Row over TV led to man being stabbed to death in Halifax
A murder trial jury has heard how a fight over a television ended with a Honley man being fatally stabbed in the chest.
Bradford Crown Court heard today (Tuesday) that Darren Moorhouse, 49, had been visiting his friend Kate Longshaw at her flat in Athol Close, Halifax, in January when her former partner and another man turned up to take away property including two flat screen televisions.
The jury heard how Miss Longshaw became involved in a fight with ex-boyfriend Christopher Churchill over one of the televisons and Mr Moorhouse intervened to help his friend.
But Churchill, who was still living at the flat in January, allegedly armed himself with a kitchen knife which was later used by his friend Dale Dwyer to stab Mr Moorhouse through the heart when the confrontation moved downstairs into the communal entrance area of the flats.
The jury heard that Dwyer, 26, of Alma Street, Buxton, accepted stabbing Mr Moorhouse, but in police interviews he claimed he had “lashed out” with the knife in self defence.
Dwyer and 34-year-old Churchill have both denied murdering Mr Moorhouse, but prosecutor Dafydd Enoch QC said the case was a classic illustration of how, if you introduce a knife into a fight situation, it will always end in tragedy.
Mr Enoch said that Churchill had armed himself with the knife during the incident and he had then handed it on to Dwyer.
“During the course of the fight they both punched and bit Mr Moorhouse. It was two onto one throughout,” alleged Mr Enoch.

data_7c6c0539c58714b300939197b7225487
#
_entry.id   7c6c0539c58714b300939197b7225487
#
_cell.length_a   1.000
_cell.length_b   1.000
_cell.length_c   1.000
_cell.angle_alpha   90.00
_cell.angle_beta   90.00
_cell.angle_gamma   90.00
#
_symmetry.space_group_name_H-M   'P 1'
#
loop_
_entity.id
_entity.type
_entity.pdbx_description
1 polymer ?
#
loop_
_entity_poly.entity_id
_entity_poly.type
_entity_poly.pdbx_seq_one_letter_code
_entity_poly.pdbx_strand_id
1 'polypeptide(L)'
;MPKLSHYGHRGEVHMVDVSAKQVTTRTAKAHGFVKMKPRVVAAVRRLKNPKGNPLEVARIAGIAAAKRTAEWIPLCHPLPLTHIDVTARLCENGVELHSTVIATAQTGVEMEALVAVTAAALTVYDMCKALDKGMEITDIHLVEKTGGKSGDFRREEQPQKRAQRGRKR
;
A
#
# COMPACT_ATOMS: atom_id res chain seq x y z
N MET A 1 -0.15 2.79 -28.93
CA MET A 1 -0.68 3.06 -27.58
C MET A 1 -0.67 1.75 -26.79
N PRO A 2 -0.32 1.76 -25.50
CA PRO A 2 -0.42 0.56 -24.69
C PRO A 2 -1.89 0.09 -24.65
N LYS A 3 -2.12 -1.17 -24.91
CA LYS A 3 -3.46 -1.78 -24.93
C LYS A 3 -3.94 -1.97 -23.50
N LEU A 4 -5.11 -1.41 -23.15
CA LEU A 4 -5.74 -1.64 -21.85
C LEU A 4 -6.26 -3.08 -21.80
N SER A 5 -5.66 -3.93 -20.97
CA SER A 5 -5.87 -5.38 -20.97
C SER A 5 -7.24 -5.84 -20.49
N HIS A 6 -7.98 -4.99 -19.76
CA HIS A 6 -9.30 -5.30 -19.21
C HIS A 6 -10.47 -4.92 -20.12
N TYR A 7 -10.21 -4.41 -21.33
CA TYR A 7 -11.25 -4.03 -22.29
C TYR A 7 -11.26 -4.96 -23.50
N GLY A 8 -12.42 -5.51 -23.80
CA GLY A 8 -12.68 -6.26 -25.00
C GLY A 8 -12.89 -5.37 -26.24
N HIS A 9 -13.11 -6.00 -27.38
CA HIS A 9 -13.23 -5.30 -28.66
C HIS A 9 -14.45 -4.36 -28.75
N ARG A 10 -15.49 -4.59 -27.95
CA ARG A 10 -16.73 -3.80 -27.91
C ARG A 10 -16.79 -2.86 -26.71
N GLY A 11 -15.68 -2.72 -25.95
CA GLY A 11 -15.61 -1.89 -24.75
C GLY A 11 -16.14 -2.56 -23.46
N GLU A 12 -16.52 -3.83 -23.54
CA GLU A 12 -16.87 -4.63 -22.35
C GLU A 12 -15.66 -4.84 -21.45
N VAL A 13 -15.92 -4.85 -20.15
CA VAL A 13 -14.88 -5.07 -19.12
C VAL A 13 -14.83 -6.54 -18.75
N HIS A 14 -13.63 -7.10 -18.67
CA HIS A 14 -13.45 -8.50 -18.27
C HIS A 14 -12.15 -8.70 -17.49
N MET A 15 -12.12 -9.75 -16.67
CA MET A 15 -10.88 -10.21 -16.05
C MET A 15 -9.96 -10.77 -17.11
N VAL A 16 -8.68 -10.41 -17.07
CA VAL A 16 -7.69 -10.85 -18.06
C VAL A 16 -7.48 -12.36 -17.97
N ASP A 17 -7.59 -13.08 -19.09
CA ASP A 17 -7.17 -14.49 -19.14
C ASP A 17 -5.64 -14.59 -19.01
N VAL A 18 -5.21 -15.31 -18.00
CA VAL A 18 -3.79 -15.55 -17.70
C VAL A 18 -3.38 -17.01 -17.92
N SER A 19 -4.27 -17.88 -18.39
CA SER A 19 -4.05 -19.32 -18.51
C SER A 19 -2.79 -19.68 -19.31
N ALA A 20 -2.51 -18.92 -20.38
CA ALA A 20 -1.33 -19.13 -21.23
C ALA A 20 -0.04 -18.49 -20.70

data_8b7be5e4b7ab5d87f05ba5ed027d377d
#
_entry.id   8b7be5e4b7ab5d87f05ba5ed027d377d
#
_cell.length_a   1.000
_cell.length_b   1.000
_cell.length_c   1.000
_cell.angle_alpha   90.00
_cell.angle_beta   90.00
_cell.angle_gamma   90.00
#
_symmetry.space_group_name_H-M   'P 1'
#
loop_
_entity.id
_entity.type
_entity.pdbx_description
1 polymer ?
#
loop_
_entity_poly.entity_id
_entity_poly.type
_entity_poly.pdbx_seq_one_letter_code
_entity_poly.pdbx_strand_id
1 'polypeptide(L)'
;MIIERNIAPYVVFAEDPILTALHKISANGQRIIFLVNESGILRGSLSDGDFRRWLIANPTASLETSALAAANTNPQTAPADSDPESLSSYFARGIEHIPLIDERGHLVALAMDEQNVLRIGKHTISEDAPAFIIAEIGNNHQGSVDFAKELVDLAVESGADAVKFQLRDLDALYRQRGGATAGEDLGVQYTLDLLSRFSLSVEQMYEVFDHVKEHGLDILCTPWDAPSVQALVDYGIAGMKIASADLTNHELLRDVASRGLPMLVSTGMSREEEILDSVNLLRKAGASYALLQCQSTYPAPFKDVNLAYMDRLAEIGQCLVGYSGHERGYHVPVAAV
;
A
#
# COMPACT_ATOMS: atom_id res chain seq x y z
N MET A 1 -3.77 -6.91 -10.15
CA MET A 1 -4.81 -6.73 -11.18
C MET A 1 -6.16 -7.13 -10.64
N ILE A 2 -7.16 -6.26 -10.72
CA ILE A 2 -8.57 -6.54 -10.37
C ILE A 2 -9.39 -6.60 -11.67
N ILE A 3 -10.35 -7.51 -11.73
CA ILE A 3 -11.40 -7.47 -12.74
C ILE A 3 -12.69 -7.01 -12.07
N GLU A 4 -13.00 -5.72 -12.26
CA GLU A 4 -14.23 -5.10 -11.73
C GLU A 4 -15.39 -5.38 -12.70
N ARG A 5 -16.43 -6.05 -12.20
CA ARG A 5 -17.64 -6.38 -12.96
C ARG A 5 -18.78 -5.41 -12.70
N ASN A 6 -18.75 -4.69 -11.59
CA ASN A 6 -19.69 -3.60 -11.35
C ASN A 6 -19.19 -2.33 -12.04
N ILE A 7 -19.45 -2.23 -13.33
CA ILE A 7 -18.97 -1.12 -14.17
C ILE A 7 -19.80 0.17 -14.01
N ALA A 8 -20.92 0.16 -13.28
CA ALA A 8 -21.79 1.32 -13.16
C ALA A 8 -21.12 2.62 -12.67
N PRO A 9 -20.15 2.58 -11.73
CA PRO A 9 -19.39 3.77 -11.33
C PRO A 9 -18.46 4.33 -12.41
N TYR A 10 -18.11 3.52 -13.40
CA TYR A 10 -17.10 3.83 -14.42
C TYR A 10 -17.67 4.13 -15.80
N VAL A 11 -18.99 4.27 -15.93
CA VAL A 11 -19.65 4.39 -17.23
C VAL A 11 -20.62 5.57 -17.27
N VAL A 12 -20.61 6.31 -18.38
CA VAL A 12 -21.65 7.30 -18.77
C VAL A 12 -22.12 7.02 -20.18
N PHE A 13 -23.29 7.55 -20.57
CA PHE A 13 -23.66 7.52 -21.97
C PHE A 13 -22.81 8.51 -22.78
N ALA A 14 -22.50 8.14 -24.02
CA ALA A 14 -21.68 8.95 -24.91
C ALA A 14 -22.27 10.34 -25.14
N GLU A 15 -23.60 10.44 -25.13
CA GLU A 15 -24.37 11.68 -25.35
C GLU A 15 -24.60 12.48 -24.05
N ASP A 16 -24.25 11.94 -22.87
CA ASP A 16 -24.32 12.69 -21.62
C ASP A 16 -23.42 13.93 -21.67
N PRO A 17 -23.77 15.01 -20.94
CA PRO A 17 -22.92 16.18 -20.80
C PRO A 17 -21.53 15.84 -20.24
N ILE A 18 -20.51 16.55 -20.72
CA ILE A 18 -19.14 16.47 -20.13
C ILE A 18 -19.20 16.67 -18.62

The jury heard how after the stabbing Mr Moorhouse, of Honley, managed to reach a first floor landing before collapsing, but Churchill is then alleged to have kicked him in the head as he lay dying on the floor.
“The defendants say they were defending themselves from him but they were not,” alleged Mr Enoch.
He explained that to be acting in self defence a person had be acting proportionately and reasonably to ward off an attack, but he submitted that the use of a knife to stab a man in the chest was “way over the top” and disproportionate.
“But bear in mind throughout this it was two onto one,” he added.
“It was no accident the stabbing. It was deliberate say the prosecution.”
The jury heard how the two men allegedly tried to escape after the stabbing, but Dwyer told police he persuaded Churchill to go back to Mr Moorhouse.
Mr Enoch suggested that Dwyer had decided that they had to go back and try to do what they could to save Mr Moorhouse, but it was obviously too late.
When paramedics arrived on the scene they tried to resuscitate Mr Moorhouse but realised very quickly there was nothing they could do for him.
“Both (defendants), in due course and still to this day, maintain a basic story that they were attacked by him and were just defending themselves from him,” said Mr Enoch.
In a police interview Dwyer claimed that he had been hit twice by Mr Moorhouse with a tubular object, possibly a cheap telescope, and he had struck Mr Moorhouse on the left side of his chest with the knife in his hand.
Mr Enoch accused Churchill of telling “straight forward lies” in his police interviews by suggesting that Mr Moorhouse had been in possession of the knife.
He suggested that it was highly significant that Churchill now accepted the knife was his and he deliberately went to get it when the fight started.
“He, Churchill, brought the knife into the equation in a two to one situation,” alleged Mr Enoch.
“They both participated in an attack on Darren Moorhouse who was outnumbered.
“There was no reason for either of these defendants to use weapons on this man.”
He said it had clearly been a concerted, aggressive, angry attack carried out by both of them, not in self defence, but in anger and together.
The trial is expected to last about two weeks.